by David Safier
“Arizona will be among the leading states in the nation in new dollars in this slow-growing economy that we’re adding to K-12 education.”Ducey was referring, of course, to the bump in education funding if his $325 million plan is approved. The problem is, no one knows how much other states will add next year or the years following, so he's just speculating. But the Republic adds at the end of the fact check, "Arizona’s proposed funding increase would likely be at or near the top." Ducey is not so much lying as turning a possibility into a fact.
"[Ducey] wants to get this money moving sooner, not later."Unbelievable. Gotta love these guys. Or, not.
"Charter schools in Arizona spend twice as much on administrative functions, by the dollar, as district public schools."The Republic agrees. "Morrill is correct that Arizona's charter schools spend roughly double what districts do for administration." But maybe Morrill is just jiggering with the numbers. After all, one of the selling points of charter schools is that they're supposed to be more efficient than school districts because they don't have all that bureaucracy and red tape. Let's see what Eileen Sigmund, president of the privately funded Arizona Charter Schools Association, had to say when the Republic asked her to defend charter schools against the charge. See if you can understand the point she's making, because it escapes me.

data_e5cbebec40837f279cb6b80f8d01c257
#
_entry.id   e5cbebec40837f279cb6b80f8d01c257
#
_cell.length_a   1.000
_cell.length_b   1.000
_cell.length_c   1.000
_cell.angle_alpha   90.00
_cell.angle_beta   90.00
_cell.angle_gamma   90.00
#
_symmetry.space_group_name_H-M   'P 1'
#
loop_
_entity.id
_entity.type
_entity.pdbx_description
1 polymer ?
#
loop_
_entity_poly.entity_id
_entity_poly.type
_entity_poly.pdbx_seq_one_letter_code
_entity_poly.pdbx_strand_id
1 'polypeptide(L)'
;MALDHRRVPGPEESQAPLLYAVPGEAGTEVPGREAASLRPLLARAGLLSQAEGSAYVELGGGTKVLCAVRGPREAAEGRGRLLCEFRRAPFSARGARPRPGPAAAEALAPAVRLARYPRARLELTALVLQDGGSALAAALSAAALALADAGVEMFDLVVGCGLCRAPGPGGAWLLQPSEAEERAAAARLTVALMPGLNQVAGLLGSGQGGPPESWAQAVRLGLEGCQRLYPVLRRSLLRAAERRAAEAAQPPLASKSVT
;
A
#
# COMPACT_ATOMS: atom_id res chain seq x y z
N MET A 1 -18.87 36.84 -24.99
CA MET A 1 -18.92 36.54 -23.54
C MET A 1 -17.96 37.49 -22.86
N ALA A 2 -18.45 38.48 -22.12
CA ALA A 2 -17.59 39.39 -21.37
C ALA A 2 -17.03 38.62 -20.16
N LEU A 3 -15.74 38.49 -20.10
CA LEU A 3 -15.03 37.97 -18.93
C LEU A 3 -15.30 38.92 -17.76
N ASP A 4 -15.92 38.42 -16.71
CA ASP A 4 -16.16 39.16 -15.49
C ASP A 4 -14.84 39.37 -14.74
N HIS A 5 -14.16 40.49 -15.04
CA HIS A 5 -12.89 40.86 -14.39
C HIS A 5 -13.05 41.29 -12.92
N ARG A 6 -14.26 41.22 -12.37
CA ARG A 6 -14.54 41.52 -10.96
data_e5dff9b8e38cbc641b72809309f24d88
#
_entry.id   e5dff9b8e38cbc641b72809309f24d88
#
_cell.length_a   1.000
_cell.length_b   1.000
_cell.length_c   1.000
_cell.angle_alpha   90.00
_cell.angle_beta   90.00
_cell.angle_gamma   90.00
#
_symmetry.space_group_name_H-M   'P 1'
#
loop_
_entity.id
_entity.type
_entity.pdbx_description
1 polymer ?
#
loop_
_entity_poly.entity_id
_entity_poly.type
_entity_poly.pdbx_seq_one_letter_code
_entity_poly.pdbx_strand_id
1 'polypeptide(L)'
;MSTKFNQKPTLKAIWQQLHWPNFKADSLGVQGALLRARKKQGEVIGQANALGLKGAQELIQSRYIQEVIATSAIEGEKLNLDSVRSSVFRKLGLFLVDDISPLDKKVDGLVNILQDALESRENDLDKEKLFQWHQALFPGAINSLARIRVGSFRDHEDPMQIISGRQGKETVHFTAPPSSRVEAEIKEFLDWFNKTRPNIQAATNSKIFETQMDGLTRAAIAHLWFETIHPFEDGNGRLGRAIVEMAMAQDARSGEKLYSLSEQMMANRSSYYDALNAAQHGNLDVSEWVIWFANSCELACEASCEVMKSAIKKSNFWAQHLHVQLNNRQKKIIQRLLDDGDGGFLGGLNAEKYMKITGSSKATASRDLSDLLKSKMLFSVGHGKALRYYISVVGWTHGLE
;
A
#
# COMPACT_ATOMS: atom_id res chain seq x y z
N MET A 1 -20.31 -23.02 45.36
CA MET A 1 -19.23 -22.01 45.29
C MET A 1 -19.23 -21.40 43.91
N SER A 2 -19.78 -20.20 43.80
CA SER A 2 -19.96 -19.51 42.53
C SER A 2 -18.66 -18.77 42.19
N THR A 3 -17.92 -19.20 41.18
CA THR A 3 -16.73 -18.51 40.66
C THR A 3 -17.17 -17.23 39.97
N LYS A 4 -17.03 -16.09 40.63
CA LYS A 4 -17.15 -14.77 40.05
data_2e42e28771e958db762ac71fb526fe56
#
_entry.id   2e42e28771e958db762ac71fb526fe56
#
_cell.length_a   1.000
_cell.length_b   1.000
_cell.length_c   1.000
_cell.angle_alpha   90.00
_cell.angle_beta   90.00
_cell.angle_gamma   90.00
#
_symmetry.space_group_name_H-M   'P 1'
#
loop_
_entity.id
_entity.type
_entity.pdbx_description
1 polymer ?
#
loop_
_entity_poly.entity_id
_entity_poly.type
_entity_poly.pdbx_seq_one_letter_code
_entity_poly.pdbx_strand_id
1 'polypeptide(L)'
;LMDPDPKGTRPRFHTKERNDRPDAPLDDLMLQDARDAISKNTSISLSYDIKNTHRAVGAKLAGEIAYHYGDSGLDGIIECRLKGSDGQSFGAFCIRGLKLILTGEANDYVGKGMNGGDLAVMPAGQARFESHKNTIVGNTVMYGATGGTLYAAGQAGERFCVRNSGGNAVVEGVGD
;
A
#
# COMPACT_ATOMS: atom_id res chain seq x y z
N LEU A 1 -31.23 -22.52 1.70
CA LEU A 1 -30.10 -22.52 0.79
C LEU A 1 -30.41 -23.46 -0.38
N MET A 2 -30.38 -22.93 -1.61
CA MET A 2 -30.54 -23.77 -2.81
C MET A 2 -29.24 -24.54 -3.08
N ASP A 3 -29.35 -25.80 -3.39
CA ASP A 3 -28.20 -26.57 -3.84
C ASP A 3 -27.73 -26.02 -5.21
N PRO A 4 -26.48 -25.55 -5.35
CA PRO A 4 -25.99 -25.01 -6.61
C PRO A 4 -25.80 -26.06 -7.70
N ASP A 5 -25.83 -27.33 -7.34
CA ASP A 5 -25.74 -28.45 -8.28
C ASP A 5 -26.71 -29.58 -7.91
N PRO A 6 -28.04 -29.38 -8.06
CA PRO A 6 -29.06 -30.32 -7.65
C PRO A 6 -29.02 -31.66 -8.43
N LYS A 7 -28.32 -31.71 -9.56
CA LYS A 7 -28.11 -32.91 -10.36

"Our charter schools are typically much smaller and more streamlined than our district brethren so ... a teacher may have assistant principal duties. There's a splitting of many hats," she said.Which means, what exactly? Since I know Sigmund is both smart and well spoken, I'm going to assume her non-answer grants Morrill another gold star for accuracy. That's five stars for you, Andrew. None for you, Doug.